Wednesday, April 7, 2010

14th March 2010 - 14th April 2010 - Vietnam, Cambodia & Hong Kong/Macau


Sigh, this is a little daunting to write because I’ve waited so long to write this and now it’s really freak’n hot here in Phnom Penh. Anywhoo, here goes, I’ll try and keep it a little briefer and more succinct in an attempt to relieve the boredom of anyone reading this and also to suppress my illusions that I’m such a creative and humorous writer that the New York Times themselves should be printing my blogs.

Entering Vietnam we weren’t sure what we would be in for, as literally all reports we had heard from travellers we had met along the way indicated that Vietnam was a place full of awful people who are just out to rip you off, steal your stuff and do much worse! Some described it as a hell they couldn’t wait to get out of. Fortunately not a single one of these reports were true, at least for our stay anyway. It’s true the Vietnamese are more forth coming and self assured, which may be interpreted as aggressive, however if you talk to them, you will find they’re some of the nicest people on the planet. I think people perhaps experience problems when saving money becomes the most important thing as most of the Vietnamese people we met don’t bargain much or appreciate it much either. Once you learn this, everything is cool, and as long as you keep a smile on your face you’ll receive a smile back at you.

Our time in Vietnam was spent in a few places; Dien Bien Phu, Hanoi, Halong Bay, Hue, Hoian and Ho Chi Minh city and in writing that I just noticed that everywhere we stayed except for Dien Bien Phu started with H.. isn’t that interesting.

I’ll skip Dien Bien Phu because it was crap, Hanoi on the other hand was magnificent. Definitely our favourite city we visited in SE Asia. Considering just about every tree lined street is packed full of people sitting on the side of the road chowing down on some kind of tasty Vietnamese delicacy and washing it down with cheap Hanoi Beer, it is no surprise that Sheena and I spent many a day just walking around and of course eating! We have since realised that Vietnamese cuisine is incredibly under rated, and has some of the best street side food available in SE Asia… such a pleasant surprise. We ate a fair few dishes such as Hanoi’s signature dish Bun Cha (grilled pork served with vermicelli noodles with greens and bean sprouts), Banh Xeo (prawns, greens, and bean sprouts in a crispy fried crepe and wrapped with rice paper), Cha Ca (fried fish served with dill and other greens over vermicelli noodles, we ate along side a film crew making a doco about Cha Ca at our restaurant which is always a good sign!) and of course Bit Tet which is essentially Vietnamese steak and chips… just writing about these dishes makes me sad and makes my tummy rumble. In writing about these dishes I have essentially written about Hanoi!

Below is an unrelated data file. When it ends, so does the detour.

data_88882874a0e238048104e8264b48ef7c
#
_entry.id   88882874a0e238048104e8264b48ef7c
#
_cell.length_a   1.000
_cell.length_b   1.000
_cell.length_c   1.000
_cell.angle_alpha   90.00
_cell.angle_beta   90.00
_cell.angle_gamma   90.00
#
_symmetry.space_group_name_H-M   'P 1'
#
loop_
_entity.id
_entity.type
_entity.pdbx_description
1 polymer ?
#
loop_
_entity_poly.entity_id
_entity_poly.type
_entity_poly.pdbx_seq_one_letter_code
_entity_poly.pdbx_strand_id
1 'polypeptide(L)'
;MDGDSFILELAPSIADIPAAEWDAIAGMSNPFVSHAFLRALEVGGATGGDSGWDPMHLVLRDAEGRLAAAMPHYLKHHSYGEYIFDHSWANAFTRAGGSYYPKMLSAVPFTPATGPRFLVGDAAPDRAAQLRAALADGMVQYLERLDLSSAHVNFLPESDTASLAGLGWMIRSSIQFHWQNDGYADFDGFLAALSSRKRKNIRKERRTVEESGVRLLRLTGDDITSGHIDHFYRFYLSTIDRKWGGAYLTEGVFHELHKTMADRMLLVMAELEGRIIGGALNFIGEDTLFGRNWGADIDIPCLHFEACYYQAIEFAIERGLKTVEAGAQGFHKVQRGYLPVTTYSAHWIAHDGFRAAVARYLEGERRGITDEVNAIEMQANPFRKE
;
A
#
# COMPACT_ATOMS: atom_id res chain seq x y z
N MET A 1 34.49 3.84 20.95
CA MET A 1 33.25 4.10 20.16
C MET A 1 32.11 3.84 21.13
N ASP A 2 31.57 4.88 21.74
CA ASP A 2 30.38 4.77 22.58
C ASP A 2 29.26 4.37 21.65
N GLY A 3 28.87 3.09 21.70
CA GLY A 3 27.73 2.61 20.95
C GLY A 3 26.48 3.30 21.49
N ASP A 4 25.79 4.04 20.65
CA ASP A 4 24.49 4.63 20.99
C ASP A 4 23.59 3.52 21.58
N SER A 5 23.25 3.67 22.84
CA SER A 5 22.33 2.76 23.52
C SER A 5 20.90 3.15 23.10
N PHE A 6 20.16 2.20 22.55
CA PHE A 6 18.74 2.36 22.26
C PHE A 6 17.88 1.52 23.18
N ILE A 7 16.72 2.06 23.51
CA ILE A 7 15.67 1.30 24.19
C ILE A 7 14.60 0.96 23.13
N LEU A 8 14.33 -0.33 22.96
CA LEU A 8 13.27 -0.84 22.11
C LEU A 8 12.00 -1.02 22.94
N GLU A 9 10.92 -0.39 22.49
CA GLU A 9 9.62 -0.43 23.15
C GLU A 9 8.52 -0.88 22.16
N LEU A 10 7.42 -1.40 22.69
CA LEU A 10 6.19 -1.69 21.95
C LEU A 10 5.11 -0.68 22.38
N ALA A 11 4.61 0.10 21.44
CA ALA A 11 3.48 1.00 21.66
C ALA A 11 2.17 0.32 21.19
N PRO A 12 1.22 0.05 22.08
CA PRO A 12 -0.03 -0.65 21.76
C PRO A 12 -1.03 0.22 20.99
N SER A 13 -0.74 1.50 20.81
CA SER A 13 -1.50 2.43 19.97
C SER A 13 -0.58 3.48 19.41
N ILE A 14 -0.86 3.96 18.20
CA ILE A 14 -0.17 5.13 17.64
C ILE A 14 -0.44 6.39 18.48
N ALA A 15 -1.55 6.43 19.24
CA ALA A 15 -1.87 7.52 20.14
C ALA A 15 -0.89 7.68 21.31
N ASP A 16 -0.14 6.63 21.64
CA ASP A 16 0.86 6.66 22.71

Cha Ca & a film crew

The streets of Hanoi

Tasty Ban Xeo

Halong Bay was pretty but the weather was ordinary and Hue didn’t live up to expectations so I’ll just move on to Hoi An, a well preserved ancient town filled with old style buildings and tailors on mass.
The boats and cliffs of Halong Bay

Another photo of me jumping off something

So besides riding bikes through the old town we got ourselves a new wardrobe consisting of a few suits, shirts and dresses. I won’t say how much we spent as it will seem like a lot but in reality it was ridiculously cheap for tailor made clothing in high quality material… and we look hot in our new clothes! A highlight of Hoi An is their signature dish called Cau Lau… once again a very simple concoction of roasted pork served over dry noodles with chilli and herbs. Being us, we set out to find the best Cau Lau in town, and we think we did and for less than $1 a bowl, it is probably my favourite dish in all South East Asia!! Mmmm Cau Lau….

Sheena eating Cau Lau in the market

The streets of Hoi An

Our favourite Cau Lau restaurant

Our favourite Cau Lau!

Squid stuffed with minced pork

Hoi An